PRINT March 2017


D. A. Miller’s Hidden Hitchcock

Alfred Hitchcock, Rope, 1948, 35 mm, color, sound, 80 minutes.

Hidden Hitchcock, by D. A. Miller. Chicago: University of Chicago Press, 2016. 208 pages.

ALFRED HITCHCOCK’S FILMS have always invited what Freud called “wild analysis.” (“You Freud, me Jane?” Tippi Hedren’s character says to Sean Connery in Marnie [1964], as he forces her to free-associate.) Indeed, it’s hard to think of any other filmmaker who has been called on to prove so many points by so many critics. And it’s hard to think of any other filmmaker who has embarrassed us quite so thoroughly, by showing us, time and again, that we aren’t nearly as clever as we thought we were. “The New Yorker critic described that picture as ‘unconsciously funny,’” Hitchcock complained to François Truffaut, referring to the magazine’s review of North by Northwest (1959). “And yet I made [it] with tongue in cheek; to me it was one big joke. When Cary Grant was on Mount Rushmore, I would have liked to put him inside Lincoln’s nostril and let him have a sneezing fit.”

In Hitchcock, famously, everything is under control. The director’s characters mess up constantly, fret endlessly—Homo hitchcockiens is recognizable by its furrowed brow—but the films themselves always go according to plan. All is manifest, nothing latent; all medium, no message. Or so the story goes. In his wonderful book Alfred Hitchcock: The Man Who Knew Too Much (2015), Michael Wood suggests that Hitchcock continues to offer us an “education in interpretation.” Even after all these years, we keep getting schooled. For D. A. Miller, in his similarly excellent new book, Hidden Hitchcock, the master’s films don’t only teach us, they tease us. Not a bullying kind of teasing so much as a strip kind of teasing, which is to say, they show us everything, just not that.

A big part of Hidden Hitchcock’s considerable pleasure lies in trying to figure just what that is. Miller takes us on an almost Herzogian (Werner, with a bit of Moses mixed in) quest to uncover a hidden drama playing out in the background of Hitchcock’s films. The title of the book alludes to the “hidden picture” puzzles that Miller enjoyed as a child, those labyrinthine line drawings of zoos or beach scenes where you search out small, often silly objects. Miller’s proposition is that if you look long, hard, and repeatedly enough at a shot, scene, or sequence in one of Hitchcock’s films, you frequently begin to notice that there is a little extra something there. A jury foreman counting ballots holds eleven slips of paper when he should only be holding ten. A candle in its candelabrum leans first one way, then another, then another still. The number on the side of the prison van transporting Henry Fonda changes between the time he boards in Queens and the time he arrives in Manhattan. And so on. Crucially, these errors have no official narrative function. The eleventh ballot, for example, has no effect on the verdict; the characters and the story proceed as if there were only ten ballots counted. They are, for all intents and purposes, continuity errors of the sort we might find in any film.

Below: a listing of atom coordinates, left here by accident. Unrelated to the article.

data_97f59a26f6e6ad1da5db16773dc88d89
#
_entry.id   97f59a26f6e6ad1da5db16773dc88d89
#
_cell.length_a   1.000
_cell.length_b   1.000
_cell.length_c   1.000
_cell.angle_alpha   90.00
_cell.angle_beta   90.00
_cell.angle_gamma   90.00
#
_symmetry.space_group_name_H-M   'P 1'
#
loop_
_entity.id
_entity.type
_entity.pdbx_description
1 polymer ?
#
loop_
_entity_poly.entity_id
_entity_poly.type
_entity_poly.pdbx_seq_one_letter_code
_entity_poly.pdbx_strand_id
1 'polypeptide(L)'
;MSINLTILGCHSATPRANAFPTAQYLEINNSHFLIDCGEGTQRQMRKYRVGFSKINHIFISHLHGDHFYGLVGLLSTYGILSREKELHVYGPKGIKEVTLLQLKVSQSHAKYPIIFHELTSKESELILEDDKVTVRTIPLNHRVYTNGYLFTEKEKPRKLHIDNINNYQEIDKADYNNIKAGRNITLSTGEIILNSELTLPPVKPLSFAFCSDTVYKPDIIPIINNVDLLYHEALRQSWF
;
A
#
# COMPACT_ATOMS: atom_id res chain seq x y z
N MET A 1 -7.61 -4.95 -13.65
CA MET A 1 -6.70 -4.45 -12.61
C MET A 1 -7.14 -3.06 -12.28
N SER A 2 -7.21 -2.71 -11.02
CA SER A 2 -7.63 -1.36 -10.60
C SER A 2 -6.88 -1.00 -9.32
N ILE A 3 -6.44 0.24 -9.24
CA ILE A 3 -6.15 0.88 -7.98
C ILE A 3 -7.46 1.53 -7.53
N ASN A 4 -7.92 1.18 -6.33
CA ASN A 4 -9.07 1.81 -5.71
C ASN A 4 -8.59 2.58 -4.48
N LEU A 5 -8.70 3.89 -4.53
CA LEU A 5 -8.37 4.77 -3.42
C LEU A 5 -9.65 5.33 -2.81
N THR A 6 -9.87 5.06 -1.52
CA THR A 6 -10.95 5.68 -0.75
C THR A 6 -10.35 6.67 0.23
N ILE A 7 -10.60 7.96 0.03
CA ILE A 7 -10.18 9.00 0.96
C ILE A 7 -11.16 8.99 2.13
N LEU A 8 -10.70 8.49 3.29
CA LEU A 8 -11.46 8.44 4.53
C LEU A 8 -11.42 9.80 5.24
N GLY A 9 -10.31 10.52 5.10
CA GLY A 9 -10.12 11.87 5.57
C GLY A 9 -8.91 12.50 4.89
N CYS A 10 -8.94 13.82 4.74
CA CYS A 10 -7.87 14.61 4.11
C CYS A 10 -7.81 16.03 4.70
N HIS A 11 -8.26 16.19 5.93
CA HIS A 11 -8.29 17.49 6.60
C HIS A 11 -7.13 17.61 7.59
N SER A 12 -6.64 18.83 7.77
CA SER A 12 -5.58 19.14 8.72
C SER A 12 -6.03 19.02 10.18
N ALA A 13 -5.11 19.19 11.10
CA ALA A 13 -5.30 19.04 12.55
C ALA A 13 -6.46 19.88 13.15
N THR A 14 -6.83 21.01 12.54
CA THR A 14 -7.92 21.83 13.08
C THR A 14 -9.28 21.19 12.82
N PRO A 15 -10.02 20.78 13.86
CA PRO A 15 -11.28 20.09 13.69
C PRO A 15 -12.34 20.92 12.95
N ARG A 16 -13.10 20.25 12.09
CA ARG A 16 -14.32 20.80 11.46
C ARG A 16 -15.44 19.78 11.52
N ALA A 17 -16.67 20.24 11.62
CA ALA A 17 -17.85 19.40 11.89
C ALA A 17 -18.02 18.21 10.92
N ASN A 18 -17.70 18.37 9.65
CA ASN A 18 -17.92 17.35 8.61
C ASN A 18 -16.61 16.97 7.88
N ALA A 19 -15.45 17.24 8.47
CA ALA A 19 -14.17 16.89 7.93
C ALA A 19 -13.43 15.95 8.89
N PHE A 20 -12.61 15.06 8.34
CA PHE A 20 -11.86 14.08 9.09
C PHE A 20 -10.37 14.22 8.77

Unless, that is, Hitchcock had other intents and purposes. Miller’s chapters focus on Strangers on a Train (1952), Rope (1948), and The Wrong Man (1956). As in the hidden-picture puzzles, spotting the errors turns out to be a whole lot of fun, as well as very (consciously) funny. The game provides the occasion for a timely intervention in the ongoing debates over the place of interpretation in the humanities. Miller calls his practice “too-close reading,” a not-so-hidden rejoinder to Franco Moretti’s data-driven “distant reading,” by far the most compelling of the many recent efforts to move beyond the traditional concerns of criticism. Miller remains committed to the idea that details can be interpreted, and in showing us how, he enriches both our understanding of Hitchcock’s films and our own critical practice. The “Hitchcockian Error does not happen purely ‘on purpose,’” he writes, “nor does it happen sheerly ‘by accident,’ independent of all design; it happens, as children like to say, accidentally on purpose.” We are right back in the world of Freud, with his slips of the tongue and bungled actions—accidents with a purpose, every last one. Ultimately, Miller’s book is a powerful polemic in favor of an old-school, deeply imaginative, defiantly subjective mode of interpretation that we might associate with Susan Sontag at her best, or Roland Barthes pretty much all the time. And it returns us to the problem of the unconscious in an era when theorists keep trying to wish it away.

Ben Kafka is an associate professor in the department of media, culture, and communication at New York University and a psychoanalyst in private practice.